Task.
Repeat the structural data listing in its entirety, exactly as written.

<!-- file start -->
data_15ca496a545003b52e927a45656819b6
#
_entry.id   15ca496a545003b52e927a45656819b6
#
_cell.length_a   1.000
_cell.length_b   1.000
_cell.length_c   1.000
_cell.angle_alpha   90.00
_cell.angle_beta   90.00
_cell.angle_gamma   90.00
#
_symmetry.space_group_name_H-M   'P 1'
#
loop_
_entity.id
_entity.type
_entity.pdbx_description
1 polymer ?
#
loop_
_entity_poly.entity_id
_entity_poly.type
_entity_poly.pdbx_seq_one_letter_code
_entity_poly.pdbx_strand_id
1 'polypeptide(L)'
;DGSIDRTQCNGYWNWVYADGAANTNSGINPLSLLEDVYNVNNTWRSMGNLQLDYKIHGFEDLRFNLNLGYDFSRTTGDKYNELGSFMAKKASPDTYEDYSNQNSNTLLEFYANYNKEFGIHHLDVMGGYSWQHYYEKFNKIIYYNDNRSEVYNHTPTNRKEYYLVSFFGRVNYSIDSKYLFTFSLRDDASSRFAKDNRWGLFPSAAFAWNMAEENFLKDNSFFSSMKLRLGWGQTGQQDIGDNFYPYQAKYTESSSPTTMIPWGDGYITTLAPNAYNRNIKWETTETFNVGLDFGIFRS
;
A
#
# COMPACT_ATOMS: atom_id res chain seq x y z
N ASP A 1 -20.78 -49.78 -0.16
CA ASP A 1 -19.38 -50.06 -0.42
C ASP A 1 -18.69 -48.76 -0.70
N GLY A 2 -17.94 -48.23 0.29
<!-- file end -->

data_15ca496a545003b52e927a45656819b6
#
_entry.id   15ca496a545003b52e927a45656819b6
#
_cell.length_a   1.000
_cell.length_b   1.000
_cell.length_c   1.000
_cell.angle_alpha   90.00
_cell.angle_beta   90.00
_cell.angle_gamma   90.00
#
_symmetry.space_group_name_H-M   'P 1'
#
loop_
_entity.id
_entity.type
_entity.pdbx_description
1 polymer ?
#
loop_
_entity_poly.entity_id
_entity_poly.type
_entity_poly.pdbx_seq_one_letter_code
_entity_poly.pdbx_strand_id
1 'polypeptide(L)'
;DGSIDRTQCNGYWNWVYADGAANTNSGINPLSLLEDVYNVNNTWRSMGNLQLDYKIHGFEDLRFNLNLGYDFSRTTGDKYNELGSFMAKKASPDTYEDYSNQNSNTLLEFYANYNKEFGIHHLDVMGGYSWQHYYEKFNKIIYYNDNRSEVYNHTPTNRKEYYLVSFFGRVNYSIDSKYLFTFSLRDDASSRFAKDNRWGLFPSAAFAWNMAEENFLKDNSFFSSMKLRLGWGQTGQQDIGDNFYPYQAKYTESSSPTTMIPWGDGYITTLAPNAYNRNIKWETTETFNVGLDFGIFRS
;
A
#
# COMPACT_ATOMS: atom_id res chain seq x y z
N ASP A 1 -20.78 -49.78 -0.16
CA ASP A 1 -19.38 -50.06 -0.42
C ASP A 1 -18.69 -48.76 -0.70
N GLY A 2 -17.94 -48.23 0.29